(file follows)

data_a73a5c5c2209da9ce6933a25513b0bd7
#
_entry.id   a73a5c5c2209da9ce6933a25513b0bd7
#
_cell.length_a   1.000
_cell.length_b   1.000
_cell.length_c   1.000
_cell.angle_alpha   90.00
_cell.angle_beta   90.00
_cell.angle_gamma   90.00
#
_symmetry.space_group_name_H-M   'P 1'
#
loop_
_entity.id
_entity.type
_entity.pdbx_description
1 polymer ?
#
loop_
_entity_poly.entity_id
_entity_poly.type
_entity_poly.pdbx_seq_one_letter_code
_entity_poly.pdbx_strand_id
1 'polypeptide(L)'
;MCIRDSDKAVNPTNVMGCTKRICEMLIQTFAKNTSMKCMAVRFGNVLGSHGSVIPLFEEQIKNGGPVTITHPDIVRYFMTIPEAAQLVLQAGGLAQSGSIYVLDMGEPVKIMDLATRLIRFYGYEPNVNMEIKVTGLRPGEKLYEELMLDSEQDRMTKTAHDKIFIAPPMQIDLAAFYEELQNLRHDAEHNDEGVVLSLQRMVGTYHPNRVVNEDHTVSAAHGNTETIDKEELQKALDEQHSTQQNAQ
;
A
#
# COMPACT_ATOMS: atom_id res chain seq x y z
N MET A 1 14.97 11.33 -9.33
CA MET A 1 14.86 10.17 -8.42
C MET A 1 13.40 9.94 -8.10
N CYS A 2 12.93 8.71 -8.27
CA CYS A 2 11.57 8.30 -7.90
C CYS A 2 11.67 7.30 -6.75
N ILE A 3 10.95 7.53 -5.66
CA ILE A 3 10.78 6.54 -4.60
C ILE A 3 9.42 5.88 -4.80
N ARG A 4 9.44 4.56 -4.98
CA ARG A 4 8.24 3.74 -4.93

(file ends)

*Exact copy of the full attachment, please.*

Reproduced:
data_a73a5c5c2209da9ce6933a25513b0bd7
#
_entry.id   a73a5c5c2209da9ce6933a25513b0bd7
#
_cell.length_a   1.000
_cell.length_b   1.000
_cell.length_c   1.000
_cell.angle_alpha   90.00
_cell.angle_beta   90.00
_cell.angle_gamma   90.00
#
_symmetry.space_group_name_H-M   'P 1'
#
loop_
_entity.id
_entity.type
_entity.pdbx_description
1 polymer ?
#
loop_
_entity_poly.entity_id
_entity_poly.type
_entity_poly.pdbx_seq_one_letter_code
_entity_poly.pdbx_strand_id
1 'polypeptide(L)'
;MCIRDSDKAVNPTNVMGCTKRICEMLIQTFAKNTSMKCMAVRFGNVLGSHGSVIPLFEEQIKNGGPVTITHPDIVRYFMTIPEAAQLVLQAGGLAQSGSIYVLDMGEPVKIMDLATRLIRFYGYEPNVNMEIKVTGLRPGEKLYEELMLDSEQDRMTKTAHDKIFIAPPMQIDLAAFYEELQNLRHDAEHNDEGVVLSLQRMVGTYHPNRVVNEDHTVSAAHGNTETIDKEELQKALDEQHSTQQNAQ
;
A
#
# COMPACT_ATOMS: atom_id res chain seq x y z
N MET A 1 14.97 11.33 -9.33
CA MET A 1 14.86 10.17 -8.42
C MET A 1 13.40 9.94 -8.10
N CYS A 2 12.93 8.71 -8.27
CA CYS A 2 11.57 8.30 -7.90
C CYS A 2 11.67 7.30 -6.75
N ILE A 3 10.95 7.53 -5.66
CA ILE A 3 10.78 6.54 -4.60
C ILE A 3 9.42 5.88 -4.80
N ARG A 4 9.44 4.56 -4.98
CA ARG A 4 8.24 3.74 -4.93